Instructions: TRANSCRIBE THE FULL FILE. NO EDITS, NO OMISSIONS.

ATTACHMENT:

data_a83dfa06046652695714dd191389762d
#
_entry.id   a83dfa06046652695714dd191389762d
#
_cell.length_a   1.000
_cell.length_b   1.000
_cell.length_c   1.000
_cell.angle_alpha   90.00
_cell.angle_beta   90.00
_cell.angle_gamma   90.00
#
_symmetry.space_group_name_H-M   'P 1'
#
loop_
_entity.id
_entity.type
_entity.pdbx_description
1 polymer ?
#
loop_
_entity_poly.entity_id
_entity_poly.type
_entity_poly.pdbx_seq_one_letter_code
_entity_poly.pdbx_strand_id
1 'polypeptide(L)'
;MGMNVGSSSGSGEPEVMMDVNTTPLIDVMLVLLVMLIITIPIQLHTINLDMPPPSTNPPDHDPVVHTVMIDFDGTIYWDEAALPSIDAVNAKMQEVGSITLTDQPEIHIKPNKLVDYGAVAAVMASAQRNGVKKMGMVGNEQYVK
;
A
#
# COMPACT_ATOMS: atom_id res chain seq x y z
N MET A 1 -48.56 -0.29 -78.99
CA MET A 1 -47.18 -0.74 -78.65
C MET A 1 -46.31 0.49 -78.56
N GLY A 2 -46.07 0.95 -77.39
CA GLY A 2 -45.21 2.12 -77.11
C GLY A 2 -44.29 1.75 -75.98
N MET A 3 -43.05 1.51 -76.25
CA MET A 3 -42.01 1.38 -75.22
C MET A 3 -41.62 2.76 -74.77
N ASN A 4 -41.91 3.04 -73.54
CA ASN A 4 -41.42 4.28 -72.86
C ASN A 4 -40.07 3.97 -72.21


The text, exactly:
data_a83dfa06046652695714dd191389762d
#
_entry.id   a83dfa06046652695714dd191389762d
#
_cell.length_a   1.000
_cell.length_b   1.000
_cell.length_c   1.000
_cell.angle_alpha   90.00
_cell.angle_beta   90.00
_cell.angle_gamma   90.00
#
_symmetry.space_group_name_H-M   'P 1'
#
loop_
_entity.id
_entity.type
_entity.pdbx_description
1 polymer ?
#
loop_
_entity_poly.entity_id
_entity_poly.type
_entity_poly.pdbx_seq_one_letter_code
_entity_poly.pdbx_strand_id
1 'polypeptide(L)'
;MGMNVGSSSGSGEPEVMMDVNTTPLIDVMLVLLVMLIITIPIQLHTINLDMPPPSTNPPDHDPVVHTVMIDFDGTIYWDEAALPSIDAVNAKMQEVGSITLTDQPEIHIKPNKLVDYGAVAAVMASAQRNGVKKMGMVGNEQYVK
;
A
#
# COMPACT_ATOMS: atom_id res chain seq x y z
N MET A 1 -48.56 -0.29 -78.99
CA MET A 1 -47.18 -0.74 -78.65
C MET A 1 -46.31 0.49 -78.56
N GLY A 2 -46.07 0.95 -77.39
CA GLY A 2 -45.21 2.12 -77.11
C GLY A 2 -44.29 1.75 -75.98
N MET A 3 -43.05 1.51 -76.25
CA MET A 3 -42.01 1.38 -75.22
C MET A 3 -41.62 2.76 -74.77
N ASN A 4 -41.91 3.04 -73.54
CA ASN A 4 -41.42 4.28 -72.86
C ASN A 4 -40.07 3.97 -72.21